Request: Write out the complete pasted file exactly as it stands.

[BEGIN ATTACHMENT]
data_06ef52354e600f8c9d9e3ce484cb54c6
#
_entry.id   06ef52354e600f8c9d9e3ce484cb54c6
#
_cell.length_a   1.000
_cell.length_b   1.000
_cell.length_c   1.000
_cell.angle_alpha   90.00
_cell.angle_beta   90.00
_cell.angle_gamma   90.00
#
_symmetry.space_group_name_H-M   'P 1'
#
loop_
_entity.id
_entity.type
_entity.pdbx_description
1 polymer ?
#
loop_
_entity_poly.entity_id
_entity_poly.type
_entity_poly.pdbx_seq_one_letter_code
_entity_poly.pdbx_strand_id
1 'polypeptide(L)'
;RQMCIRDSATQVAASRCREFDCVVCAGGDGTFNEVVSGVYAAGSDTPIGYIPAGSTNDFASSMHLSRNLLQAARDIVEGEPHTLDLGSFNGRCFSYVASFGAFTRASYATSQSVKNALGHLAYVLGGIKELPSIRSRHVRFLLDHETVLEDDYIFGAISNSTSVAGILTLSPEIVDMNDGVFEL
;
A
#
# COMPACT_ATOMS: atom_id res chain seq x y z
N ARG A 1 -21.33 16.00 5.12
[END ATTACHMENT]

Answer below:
data_06ef52354e600f8c9d9e3ce484cb54c6
#
_entry.id   06ef52354e600f8c9d9e3ce484cb54c6
#
_cell.length_a   1.000
_cell.length_b   1.000
_cell.length_c   1.000
_cell.angle_alpha   90.00
_cell.angle_beta   90.00
_cell.angle_gamma   90.00
#
_symmetry.space_group_name_H-M   'P 1'
#
loop_
_entity.id
_entity.type
_entity.pdbx_description
1 polymer ?
#
loop_
_entity_poly.entity_id
_entity_poly.type
_entity_poly.pdbx_seq_one_letter_code
_entity_poly.pdbx_strand_id
1 'polypeptide(L)'
;RQMCIRDSATQVAASRCREFDCVVCAGGDGTFNEVVSGVYAAGSDTPIGYIPAGSTNDFASSMHLSRNLLQAARDIVEGEPHTLDLGSFNGRCFSYVASFGAFTRASYATSQSVKNALGHLAYVLGGIKELPSIRSRHVRFLLDHETVLEDDYIFGAISNSTSVAGILTLSPEIVDMNDGVFEL
;
A
#
# COMPACT_ATOMS: atom_id res chain seq x y z
N ARG A 1 -21.33 16.00 5.12